On that visit, I met with young women leaders from across the continent who were serving their countries and their communities – educating young people, providing job training for women, working to combat poverty and violence and disease – often in the face of impossible odds.  I also had the chance to spend time with young people from here in South Africa: I danced with children at a daycare center, visited the University of Cape Town with local high school students, and took part in a children’s soccer clinic at one of the stadiums used in the 2010 World Cup.

I also had the chance to meet President Nelson Mandela at his home in Johannesburg, an experience that I will never forget.  Mandela – or “Madiba” as he’s referred to in South Africa – is truly a giant in world history.  As a young man, he led a movement against Apartheid – the South African government’s policies that discriminated against people of color, forcing them to live in separate neighborhoods and attend separate schools and prohibiting them from even voting in national elections.  For his defiance, Mandela was jailed for 27 years, and his struggle became a source of inspiration for people all around the world.


Mrs. Obama Meets With Former South African President Nelson Mandela

First Lady Michelle Obama meets with former President Nelson Mandela of South Africa at his home in Houghton, South Africa, June 21, 2011. Mrs. Obama viewed items from President Mandela’s archives earlier during a tour of the Mandela Foundation in Johannesburg. (Official White House Photo by Samantha Appleton)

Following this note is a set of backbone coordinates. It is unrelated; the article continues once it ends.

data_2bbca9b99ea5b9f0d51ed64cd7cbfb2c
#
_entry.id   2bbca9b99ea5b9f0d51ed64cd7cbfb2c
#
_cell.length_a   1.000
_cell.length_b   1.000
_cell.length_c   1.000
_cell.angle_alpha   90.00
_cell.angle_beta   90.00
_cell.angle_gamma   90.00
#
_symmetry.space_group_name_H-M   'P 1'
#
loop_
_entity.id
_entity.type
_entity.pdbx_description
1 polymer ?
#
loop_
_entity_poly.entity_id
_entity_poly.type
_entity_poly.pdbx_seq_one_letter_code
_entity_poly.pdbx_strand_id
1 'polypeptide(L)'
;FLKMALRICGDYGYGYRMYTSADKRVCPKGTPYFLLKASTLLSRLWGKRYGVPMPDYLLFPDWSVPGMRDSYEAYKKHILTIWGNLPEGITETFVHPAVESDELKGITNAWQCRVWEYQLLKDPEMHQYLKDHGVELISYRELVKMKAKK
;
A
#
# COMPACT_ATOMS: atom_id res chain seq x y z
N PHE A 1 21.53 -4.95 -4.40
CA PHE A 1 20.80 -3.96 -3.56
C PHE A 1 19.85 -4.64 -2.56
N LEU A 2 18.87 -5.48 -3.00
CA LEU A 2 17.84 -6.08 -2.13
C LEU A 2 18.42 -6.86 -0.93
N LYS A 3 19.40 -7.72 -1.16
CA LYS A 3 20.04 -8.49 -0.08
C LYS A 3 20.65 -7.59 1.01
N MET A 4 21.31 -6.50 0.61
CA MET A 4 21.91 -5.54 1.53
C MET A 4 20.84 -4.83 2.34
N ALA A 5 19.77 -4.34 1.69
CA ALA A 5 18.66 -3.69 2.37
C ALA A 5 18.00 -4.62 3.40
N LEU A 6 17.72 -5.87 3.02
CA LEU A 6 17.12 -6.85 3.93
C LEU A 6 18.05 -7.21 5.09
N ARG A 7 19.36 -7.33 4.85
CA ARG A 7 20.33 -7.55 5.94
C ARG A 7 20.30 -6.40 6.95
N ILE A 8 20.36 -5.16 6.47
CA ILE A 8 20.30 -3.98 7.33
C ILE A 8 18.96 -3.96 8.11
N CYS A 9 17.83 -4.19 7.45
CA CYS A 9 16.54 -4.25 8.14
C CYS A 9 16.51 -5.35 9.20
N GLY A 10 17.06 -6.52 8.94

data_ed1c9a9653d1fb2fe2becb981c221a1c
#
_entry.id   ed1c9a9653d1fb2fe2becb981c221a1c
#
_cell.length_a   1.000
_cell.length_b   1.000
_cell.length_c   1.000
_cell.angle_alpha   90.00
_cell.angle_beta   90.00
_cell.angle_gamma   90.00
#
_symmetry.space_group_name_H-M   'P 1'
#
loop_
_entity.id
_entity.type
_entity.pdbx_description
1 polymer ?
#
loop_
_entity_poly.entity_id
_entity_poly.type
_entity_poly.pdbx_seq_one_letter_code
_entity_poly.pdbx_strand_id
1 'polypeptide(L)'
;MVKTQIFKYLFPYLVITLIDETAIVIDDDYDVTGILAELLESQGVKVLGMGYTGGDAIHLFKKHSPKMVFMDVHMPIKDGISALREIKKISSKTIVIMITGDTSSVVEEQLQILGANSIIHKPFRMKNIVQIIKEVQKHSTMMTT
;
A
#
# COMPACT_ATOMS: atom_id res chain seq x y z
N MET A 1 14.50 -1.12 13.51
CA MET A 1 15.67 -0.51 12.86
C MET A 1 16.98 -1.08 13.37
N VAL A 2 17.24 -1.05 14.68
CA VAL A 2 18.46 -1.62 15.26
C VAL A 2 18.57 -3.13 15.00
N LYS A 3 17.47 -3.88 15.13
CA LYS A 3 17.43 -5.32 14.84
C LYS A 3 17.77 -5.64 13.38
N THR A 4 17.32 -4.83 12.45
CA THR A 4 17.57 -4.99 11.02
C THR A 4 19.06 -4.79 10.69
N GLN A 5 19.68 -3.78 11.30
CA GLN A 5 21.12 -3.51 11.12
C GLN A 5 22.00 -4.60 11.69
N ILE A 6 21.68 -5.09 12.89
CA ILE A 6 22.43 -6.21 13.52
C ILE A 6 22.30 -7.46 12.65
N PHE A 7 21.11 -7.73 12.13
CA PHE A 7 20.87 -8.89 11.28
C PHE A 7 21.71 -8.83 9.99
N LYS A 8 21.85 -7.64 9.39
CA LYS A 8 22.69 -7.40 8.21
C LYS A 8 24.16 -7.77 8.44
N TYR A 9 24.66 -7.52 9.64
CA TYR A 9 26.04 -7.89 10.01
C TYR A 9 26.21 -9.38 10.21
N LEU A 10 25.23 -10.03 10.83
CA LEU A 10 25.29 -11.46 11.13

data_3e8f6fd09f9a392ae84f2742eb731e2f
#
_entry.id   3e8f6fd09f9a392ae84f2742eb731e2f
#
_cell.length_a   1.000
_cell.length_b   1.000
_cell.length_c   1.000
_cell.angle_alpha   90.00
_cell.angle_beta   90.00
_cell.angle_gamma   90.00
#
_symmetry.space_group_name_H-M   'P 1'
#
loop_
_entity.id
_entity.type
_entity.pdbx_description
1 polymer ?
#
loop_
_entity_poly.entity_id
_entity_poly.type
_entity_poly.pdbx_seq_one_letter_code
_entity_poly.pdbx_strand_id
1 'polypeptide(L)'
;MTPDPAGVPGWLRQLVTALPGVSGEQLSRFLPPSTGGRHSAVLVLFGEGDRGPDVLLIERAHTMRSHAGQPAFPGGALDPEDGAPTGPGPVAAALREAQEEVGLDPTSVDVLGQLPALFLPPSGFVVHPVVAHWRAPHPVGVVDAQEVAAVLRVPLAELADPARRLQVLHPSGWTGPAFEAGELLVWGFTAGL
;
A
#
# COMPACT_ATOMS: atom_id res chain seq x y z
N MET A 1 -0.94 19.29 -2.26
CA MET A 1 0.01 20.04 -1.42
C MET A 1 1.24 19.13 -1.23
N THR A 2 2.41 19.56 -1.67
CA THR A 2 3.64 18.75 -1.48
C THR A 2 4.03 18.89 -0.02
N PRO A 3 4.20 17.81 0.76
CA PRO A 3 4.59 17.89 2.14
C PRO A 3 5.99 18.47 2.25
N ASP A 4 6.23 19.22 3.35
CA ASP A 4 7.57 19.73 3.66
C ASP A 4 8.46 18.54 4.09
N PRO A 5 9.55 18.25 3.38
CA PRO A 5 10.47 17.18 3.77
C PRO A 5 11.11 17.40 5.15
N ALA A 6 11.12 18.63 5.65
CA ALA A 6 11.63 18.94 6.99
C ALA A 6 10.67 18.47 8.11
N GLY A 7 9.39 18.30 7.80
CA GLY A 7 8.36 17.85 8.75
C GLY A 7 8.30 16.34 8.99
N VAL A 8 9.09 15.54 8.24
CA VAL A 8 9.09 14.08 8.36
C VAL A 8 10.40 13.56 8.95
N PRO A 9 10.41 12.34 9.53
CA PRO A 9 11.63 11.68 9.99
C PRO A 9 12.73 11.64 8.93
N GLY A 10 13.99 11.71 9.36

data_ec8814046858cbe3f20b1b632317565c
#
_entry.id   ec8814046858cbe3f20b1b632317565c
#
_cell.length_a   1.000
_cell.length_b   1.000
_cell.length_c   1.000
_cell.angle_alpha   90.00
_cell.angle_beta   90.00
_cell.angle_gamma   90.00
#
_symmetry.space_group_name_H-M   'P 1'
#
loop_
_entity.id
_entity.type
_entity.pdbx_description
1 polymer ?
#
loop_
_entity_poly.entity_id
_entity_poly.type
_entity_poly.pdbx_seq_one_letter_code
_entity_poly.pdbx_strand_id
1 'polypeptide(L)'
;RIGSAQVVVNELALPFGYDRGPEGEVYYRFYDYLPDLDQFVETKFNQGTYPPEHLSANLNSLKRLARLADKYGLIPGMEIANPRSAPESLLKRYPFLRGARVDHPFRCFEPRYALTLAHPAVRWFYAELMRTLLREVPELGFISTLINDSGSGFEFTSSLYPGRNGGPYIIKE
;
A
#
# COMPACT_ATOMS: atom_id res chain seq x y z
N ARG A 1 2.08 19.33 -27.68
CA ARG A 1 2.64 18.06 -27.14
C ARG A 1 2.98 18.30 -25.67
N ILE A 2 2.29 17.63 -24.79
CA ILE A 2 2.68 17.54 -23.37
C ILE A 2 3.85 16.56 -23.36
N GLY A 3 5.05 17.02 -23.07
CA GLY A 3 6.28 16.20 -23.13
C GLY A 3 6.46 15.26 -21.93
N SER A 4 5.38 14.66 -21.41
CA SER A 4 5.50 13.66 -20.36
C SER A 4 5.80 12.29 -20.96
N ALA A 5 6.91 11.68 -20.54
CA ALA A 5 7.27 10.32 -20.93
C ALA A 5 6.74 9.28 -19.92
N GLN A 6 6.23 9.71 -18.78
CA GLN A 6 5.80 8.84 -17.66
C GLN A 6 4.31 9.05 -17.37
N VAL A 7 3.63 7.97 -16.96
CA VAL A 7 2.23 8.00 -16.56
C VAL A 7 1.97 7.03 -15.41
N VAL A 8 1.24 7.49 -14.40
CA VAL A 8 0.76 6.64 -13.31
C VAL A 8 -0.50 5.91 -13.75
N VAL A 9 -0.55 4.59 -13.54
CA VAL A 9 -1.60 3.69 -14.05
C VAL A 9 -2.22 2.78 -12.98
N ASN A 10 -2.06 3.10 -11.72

After he was finally released from prison in 1990, Mandela worked to dismantle the Apartheid state and replace it with a full democracy – and in 1994, four years after he was released from prison, he became the South Africa’s first black President. Today, Mandela is 94 years old. As I mentioned in my first post, he’s currently in the hospital, and he is very much in my thoughts and prayers right now. He has been such a source of hope for so many people for so long, and when I reflect on Mandela’s life and legacy, I think about his courage and determination – enduring nearly three decades in jail without ever giving up on his dream of a more just and equal South Africa.  It’s amazing to think about everything he’s seen during his lifetime: the horrors of Apartheid, the quiet desolation of a jail cell, but also the realization of a vibrant South African democracy.  I’m so glad that he lived to see the fruits of his struggle and sacrifice – and I’m so glad that he never gave up on his dream of a better country and a better world for future generations.  As President Mandela once said, “Our children are the rock on which our future will be built.”

That’s exactly how I feel as well.  And that’s why, during my time in South Africa, I’m going to once again reach out to as many young people as I can – and I’m going to try to connect these young people with young people back home in America as well.  Because I know that if young people like you all can share your stories and learn from each other’s experiences, then we’ll all be able to keep moving forward, and together, we’ll be able to build upon Nelson Mandela’s legacy for years to come.